Generosity is a magical thing. It builds trust and mutual understanding, cementing and deepening our relationships with others. But remember that each relationship isn’t a short-term investment, so don’t expect to have every favor returned instantly. Relationships are not a finite entity, like a cake that gets smaller and smaller with every slice someone takes. Relationships are more like muscles: they grow and strengthen the more you use them!
People who are neither generous nor helpful, who simply wish to rid themselves of their business cards and only ever think of how to work things to their own advantage, are doomed to go through life (and that networking event) powerless. Their behavior pushes others away.
In order to move beyond a self-centered view, and to truly strengthen your relationships with the people in your network, you need to show constant loyalty to them. Loyalty can take many forms; for example, by offering emotional support when someone is going through a rough divorce, or by donating your time to help someone with problems that lie outside of their professional life. A half hour of your time here and there could potentially pay you back in a life-long relationship.
In a nutshell: the best networkers never ask “How can others help me?” but rather “How can I help others?” The basic thinking behind this is clear and simple: the more ready you are to help others, the more ready they will be to help you in return.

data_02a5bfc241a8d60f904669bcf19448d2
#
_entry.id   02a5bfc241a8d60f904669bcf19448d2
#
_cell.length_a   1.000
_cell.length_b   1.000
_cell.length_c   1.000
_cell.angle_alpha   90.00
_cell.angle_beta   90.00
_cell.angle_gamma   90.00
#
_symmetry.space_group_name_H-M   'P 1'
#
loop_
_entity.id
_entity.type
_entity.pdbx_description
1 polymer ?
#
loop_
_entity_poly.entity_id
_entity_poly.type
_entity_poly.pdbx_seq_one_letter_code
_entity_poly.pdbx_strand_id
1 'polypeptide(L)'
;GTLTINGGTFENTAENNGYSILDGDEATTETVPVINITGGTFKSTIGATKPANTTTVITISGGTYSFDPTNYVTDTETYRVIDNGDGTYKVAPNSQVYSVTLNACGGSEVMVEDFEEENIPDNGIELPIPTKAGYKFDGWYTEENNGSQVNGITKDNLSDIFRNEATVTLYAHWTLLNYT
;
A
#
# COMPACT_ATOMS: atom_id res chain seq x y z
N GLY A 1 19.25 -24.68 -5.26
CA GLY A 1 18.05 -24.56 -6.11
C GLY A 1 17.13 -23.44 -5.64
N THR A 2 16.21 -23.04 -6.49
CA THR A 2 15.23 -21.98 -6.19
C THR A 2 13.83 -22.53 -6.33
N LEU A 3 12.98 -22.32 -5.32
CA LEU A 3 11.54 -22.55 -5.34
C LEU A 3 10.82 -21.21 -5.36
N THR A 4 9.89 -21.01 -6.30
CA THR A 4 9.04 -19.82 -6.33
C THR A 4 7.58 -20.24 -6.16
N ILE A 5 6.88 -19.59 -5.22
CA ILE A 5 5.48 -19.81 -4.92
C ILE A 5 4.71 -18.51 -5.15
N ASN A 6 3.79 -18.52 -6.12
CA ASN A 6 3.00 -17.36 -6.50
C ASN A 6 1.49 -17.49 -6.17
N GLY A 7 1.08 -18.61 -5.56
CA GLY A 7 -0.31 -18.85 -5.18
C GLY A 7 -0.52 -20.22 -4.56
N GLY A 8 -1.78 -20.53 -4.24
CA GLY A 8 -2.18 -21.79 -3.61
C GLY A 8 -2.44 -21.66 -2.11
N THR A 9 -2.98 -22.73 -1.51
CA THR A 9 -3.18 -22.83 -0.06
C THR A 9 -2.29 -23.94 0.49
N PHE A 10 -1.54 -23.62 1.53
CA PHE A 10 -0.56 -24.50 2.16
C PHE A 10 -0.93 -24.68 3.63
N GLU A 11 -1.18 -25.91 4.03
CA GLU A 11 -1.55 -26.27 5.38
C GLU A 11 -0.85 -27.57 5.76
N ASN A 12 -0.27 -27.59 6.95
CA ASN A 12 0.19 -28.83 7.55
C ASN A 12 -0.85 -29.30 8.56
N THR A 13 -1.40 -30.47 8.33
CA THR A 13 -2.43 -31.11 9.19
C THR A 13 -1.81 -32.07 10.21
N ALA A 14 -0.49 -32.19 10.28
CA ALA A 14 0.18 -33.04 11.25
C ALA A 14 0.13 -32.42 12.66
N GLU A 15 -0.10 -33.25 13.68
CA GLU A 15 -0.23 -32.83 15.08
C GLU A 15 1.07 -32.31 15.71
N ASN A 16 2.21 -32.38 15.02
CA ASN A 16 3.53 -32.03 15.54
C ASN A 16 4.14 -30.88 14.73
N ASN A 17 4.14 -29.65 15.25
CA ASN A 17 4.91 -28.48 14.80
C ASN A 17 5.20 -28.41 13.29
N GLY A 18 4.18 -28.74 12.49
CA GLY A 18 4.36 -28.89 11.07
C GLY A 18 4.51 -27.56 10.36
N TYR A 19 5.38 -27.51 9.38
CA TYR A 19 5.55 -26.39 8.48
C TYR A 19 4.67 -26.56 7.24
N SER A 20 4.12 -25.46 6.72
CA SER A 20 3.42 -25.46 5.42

Get the other traits of a super networking in Never Eat Alone by Keith Ferrazzi:
3. Try out “powerless communication” for an unexpected advantage
If someone asked you what kind of communication creates the most success, you’d probably say it requires confident, assertive language. But recent studies show that in contrast to raising voices and displaying conviction, we can succeed by communicating in a powerless way.
Powerless communication involves focusing on the other person; for example, by seeking advice and asking questions. Rather than being domineering, which evokes resistance, this softer approach has a remarkably persuasive effect. This technique comes easily to givers, as they are naturally interested in others.
The persuasiveness of powerless communication was compellingly demonstrated by a study of optometry companies: opticians who were most clearly givers were also the top sellers. The reason was their communication style. For example, optician Kildare Escoto differs from most salespeople in that rather than pitching a sale, he asks customers about their needs and lifestyle. Asking questions instills trust in customers and enables him to better serve them. As a result, Escoto is LensCrafters’ number one giver and salesperson.
Read more about it in Give and Take – A Revolutionary Approach to Success by Adam Grant:
4. Do it the introverted way.